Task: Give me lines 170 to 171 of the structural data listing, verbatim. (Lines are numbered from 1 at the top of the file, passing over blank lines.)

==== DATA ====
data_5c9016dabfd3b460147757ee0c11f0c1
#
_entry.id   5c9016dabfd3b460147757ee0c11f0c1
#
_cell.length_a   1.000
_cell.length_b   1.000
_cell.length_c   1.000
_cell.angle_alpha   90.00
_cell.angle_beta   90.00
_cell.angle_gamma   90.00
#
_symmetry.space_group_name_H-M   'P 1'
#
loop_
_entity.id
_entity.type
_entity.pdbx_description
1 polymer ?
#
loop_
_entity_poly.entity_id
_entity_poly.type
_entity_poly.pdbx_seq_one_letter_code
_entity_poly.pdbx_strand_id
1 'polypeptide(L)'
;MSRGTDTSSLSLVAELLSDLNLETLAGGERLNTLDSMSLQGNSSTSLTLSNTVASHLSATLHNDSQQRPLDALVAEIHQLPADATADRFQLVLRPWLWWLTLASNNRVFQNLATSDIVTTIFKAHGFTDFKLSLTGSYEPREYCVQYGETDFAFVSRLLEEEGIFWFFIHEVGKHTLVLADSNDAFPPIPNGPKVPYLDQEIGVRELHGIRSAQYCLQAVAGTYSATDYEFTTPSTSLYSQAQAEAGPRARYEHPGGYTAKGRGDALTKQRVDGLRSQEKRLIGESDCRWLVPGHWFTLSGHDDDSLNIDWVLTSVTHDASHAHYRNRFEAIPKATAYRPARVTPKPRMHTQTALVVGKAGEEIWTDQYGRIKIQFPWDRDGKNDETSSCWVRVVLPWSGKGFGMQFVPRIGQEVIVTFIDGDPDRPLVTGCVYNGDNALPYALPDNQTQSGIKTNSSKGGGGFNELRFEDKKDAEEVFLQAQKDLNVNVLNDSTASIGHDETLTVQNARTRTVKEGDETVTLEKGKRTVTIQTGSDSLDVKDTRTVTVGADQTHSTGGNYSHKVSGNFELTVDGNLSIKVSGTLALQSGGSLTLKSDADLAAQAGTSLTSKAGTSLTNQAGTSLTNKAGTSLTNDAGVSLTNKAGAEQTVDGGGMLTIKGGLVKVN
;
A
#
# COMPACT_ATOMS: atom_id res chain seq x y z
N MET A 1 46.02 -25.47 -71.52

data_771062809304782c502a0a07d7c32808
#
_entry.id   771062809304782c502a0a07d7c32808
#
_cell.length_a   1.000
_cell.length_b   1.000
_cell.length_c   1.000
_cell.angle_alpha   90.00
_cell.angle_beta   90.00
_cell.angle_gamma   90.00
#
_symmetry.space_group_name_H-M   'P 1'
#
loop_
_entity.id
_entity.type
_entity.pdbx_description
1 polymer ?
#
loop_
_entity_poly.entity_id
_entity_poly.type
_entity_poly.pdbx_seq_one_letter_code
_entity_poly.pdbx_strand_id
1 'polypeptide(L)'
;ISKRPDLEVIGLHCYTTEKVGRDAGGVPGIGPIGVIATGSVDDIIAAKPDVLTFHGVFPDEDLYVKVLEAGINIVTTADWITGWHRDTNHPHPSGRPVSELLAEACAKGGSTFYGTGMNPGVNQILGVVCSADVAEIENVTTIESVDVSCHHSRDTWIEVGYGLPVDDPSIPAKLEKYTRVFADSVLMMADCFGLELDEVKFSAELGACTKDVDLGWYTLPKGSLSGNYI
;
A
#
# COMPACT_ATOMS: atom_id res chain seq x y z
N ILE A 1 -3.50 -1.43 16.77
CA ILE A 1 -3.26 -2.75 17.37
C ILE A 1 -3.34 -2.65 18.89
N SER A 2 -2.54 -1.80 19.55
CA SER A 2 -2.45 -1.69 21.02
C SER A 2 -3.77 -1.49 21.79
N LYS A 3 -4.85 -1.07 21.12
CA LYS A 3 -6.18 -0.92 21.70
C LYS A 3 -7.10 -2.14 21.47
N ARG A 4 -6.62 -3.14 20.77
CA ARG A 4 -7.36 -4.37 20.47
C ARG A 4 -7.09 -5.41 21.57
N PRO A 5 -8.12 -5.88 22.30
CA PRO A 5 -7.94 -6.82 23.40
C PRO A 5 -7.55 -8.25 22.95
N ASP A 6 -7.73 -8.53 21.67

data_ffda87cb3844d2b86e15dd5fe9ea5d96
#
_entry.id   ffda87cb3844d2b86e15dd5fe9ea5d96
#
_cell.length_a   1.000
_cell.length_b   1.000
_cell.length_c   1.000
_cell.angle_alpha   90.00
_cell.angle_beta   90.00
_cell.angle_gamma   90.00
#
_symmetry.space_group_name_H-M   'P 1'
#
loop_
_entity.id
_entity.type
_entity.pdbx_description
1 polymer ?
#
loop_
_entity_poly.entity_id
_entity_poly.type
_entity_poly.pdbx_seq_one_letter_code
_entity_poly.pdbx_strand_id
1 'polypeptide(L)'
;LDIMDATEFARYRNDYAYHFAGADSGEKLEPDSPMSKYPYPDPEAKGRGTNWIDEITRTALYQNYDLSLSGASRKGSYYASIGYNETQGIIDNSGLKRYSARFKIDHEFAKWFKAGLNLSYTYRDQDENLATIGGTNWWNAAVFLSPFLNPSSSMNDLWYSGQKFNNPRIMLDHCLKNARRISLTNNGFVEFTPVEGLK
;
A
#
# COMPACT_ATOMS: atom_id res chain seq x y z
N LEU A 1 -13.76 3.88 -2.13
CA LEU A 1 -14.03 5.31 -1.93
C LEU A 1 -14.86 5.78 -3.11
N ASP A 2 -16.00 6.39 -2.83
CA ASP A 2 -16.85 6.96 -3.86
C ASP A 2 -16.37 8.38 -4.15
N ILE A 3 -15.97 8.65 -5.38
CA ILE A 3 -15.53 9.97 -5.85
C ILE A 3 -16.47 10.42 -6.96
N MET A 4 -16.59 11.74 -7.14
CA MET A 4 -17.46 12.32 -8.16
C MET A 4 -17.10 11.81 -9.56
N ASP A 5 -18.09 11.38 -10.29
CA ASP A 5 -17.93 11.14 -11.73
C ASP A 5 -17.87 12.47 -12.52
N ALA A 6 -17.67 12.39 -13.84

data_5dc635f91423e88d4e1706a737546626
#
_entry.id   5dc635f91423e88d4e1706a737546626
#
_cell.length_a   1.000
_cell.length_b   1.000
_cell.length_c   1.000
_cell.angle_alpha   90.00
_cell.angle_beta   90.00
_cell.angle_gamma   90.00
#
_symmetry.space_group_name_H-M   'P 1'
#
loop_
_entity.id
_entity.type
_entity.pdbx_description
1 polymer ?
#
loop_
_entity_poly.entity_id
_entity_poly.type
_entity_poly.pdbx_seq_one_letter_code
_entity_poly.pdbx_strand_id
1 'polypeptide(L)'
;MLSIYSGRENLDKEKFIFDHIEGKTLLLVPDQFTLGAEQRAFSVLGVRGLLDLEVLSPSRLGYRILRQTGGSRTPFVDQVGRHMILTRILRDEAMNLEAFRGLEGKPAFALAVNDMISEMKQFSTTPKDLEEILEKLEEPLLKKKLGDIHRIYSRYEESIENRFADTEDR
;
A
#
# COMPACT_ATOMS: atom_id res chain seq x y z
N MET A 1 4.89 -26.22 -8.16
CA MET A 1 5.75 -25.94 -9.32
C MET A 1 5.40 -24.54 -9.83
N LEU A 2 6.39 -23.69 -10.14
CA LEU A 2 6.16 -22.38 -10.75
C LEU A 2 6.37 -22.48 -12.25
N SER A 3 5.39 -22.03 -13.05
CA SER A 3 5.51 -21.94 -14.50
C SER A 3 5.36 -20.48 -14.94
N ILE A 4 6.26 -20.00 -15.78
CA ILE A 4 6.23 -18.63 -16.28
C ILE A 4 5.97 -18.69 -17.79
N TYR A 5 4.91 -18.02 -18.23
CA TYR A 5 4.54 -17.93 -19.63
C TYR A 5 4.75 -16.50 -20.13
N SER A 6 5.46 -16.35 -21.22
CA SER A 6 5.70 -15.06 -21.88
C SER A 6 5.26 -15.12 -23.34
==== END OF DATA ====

CA SER A 6 5.70 -15.06 -21.88
C SER A 6 5.26 -15.12 -23.34